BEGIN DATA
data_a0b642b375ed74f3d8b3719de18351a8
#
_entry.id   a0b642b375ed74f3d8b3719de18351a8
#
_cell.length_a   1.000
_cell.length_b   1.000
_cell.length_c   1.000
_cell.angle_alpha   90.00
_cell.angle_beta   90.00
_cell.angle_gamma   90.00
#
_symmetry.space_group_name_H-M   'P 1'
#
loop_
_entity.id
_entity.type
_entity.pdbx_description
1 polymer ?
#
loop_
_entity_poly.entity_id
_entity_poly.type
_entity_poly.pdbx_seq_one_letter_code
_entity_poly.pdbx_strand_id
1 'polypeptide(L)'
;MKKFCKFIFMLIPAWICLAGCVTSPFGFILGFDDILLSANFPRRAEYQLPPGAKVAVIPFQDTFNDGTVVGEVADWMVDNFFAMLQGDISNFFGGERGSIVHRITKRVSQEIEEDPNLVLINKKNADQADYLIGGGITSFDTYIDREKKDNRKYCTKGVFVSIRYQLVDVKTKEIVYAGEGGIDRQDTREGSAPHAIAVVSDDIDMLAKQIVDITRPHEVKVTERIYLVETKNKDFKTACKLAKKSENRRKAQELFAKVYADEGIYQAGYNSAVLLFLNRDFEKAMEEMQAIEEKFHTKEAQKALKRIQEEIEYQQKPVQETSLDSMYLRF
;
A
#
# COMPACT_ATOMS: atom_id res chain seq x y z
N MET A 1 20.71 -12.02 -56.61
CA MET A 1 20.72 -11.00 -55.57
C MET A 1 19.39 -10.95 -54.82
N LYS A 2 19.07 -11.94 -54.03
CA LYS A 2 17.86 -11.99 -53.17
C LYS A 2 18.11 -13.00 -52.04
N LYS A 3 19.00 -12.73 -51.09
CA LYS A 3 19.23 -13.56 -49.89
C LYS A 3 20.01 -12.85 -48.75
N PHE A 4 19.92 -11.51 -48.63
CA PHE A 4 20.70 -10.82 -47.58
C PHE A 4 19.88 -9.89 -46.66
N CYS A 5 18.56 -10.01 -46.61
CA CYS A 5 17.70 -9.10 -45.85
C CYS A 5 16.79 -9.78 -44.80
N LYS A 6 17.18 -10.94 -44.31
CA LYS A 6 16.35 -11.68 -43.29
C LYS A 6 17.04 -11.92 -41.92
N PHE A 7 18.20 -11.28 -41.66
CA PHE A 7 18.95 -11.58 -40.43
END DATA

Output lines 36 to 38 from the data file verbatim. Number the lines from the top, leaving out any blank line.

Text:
C LYS A 2 18.11 -13.00 -52.04
N LYS A 3 19.00 -12.73 -51.09
CA LYS A 3 19.23 -13.56 -49.89